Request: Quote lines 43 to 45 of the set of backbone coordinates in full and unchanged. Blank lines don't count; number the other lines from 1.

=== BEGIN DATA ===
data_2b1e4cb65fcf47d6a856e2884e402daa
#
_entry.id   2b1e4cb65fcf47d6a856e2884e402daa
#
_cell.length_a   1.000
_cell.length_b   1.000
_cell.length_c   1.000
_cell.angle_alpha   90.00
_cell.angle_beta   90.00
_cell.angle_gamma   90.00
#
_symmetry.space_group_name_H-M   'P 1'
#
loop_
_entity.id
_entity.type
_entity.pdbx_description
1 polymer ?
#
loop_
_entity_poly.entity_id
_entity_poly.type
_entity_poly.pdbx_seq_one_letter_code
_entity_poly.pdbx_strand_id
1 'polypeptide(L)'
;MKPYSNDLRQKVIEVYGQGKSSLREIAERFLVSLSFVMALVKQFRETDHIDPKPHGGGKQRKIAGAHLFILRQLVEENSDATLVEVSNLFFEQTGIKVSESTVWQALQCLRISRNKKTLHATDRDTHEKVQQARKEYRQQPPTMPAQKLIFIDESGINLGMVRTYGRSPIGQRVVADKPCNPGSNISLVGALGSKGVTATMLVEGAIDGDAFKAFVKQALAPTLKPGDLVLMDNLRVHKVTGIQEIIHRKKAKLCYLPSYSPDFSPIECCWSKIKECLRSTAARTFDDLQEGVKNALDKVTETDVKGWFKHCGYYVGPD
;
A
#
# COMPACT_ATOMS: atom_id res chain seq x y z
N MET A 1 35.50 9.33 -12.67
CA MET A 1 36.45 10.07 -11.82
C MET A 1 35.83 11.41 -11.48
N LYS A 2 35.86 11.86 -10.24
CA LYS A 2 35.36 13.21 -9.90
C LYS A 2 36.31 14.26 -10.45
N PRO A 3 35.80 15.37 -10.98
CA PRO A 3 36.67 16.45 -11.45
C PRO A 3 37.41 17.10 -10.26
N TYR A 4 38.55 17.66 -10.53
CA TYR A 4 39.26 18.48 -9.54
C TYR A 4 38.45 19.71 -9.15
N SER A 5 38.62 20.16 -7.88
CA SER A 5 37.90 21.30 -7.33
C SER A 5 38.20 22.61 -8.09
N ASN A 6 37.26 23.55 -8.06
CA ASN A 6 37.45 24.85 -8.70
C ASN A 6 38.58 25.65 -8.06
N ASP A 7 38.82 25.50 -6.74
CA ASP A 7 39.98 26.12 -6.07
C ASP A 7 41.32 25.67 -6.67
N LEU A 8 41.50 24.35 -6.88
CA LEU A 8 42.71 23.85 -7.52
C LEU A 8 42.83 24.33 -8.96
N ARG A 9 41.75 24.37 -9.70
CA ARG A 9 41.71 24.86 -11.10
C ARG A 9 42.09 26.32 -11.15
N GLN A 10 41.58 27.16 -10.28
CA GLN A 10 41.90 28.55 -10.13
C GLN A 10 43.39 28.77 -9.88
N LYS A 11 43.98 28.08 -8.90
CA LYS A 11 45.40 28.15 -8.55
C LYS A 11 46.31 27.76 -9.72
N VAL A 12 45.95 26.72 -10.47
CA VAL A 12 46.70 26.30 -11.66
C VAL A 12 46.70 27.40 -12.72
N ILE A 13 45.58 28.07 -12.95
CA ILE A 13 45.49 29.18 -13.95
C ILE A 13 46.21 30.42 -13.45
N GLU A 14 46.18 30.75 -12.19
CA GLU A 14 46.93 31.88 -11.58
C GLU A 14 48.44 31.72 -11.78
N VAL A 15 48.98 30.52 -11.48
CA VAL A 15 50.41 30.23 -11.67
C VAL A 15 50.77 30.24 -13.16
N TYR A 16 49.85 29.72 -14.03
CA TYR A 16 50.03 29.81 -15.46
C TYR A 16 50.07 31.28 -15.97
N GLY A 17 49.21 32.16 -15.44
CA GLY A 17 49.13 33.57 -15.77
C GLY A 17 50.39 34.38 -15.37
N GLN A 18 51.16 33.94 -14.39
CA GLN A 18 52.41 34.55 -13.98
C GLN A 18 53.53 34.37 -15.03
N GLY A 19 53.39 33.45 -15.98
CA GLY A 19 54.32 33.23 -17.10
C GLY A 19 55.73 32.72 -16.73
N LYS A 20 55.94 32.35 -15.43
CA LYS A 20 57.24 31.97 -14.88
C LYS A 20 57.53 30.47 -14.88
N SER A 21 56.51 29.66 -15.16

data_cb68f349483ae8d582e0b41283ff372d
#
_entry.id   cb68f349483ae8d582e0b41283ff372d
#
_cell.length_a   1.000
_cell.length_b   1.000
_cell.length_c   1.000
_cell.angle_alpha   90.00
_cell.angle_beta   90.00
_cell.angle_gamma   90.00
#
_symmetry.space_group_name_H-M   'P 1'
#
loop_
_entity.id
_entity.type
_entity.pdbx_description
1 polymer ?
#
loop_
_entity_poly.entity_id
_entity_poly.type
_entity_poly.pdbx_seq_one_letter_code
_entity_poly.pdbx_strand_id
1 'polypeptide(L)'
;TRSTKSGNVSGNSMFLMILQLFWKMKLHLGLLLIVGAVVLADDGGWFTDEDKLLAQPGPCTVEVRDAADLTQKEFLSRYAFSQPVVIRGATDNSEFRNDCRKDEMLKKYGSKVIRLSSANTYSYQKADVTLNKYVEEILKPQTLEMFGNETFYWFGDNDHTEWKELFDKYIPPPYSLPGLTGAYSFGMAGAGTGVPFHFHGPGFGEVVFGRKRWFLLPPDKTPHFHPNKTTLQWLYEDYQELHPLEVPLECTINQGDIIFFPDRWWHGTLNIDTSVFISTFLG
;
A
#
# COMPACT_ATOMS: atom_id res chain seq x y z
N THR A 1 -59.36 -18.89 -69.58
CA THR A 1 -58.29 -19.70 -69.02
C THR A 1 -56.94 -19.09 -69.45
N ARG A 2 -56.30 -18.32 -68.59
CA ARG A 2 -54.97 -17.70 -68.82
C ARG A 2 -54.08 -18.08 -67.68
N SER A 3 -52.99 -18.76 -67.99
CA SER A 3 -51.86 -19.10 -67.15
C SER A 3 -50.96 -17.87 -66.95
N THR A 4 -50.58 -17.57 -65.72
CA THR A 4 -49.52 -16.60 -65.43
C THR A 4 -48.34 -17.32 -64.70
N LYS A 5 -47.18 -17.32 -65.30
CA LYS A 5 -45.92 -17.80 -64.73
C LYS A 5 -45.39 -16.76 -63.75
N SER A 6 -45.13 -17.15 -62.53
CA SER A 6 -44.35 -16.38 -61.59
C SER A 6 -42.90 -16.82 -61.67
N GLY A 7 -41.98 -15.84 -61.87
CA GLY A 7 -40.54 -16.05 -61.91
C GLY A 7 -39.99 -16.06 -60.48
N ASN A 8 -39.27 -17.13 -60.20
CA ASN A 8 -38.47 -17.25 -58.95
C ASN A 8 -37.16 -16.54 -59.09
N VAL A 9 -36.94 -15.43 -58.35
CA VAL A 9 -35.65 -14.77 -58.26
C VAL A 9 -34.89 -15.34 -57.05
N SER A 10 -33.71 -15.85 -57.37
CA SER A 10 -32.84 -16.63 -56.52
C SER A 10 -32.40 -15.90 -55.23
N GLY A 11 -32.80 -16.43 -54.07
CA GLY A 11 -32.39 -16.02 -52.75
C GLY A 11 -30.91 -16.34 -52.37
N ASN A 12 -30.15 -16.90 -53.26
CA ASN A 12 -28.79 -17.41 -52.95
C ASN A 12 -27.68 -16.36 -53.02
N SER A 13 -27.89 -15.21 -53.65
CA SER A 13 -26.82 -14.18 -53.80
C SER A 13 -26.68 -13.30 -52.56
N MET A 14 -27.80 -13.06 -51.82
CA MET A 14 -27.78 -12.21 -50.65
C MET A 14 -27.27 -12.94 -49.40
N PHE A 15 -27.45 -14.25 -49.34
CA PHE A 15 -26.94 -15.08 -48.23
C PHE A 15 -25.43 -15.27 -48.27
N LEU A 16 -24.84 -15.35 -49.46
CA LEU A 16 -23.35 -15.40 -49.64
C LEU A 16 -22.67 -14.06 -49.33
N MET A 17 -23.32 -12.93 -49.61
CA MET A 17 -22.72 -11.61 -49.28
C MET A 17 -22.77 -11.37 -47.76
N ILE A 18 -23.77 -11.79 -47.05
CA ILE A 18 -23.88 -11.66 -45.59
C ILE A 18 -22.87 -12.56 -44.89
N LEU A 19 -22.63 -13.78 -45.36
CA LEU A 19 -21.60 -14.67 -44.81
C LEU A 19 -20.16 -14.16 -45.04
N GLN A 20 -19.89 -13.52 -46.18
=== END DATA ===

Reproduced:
N SER A 5 38.62 20.16 -7.88
CA SER A 5 37.90 21.30 -7.33
C SER A 5 38.20 22.61 -8.09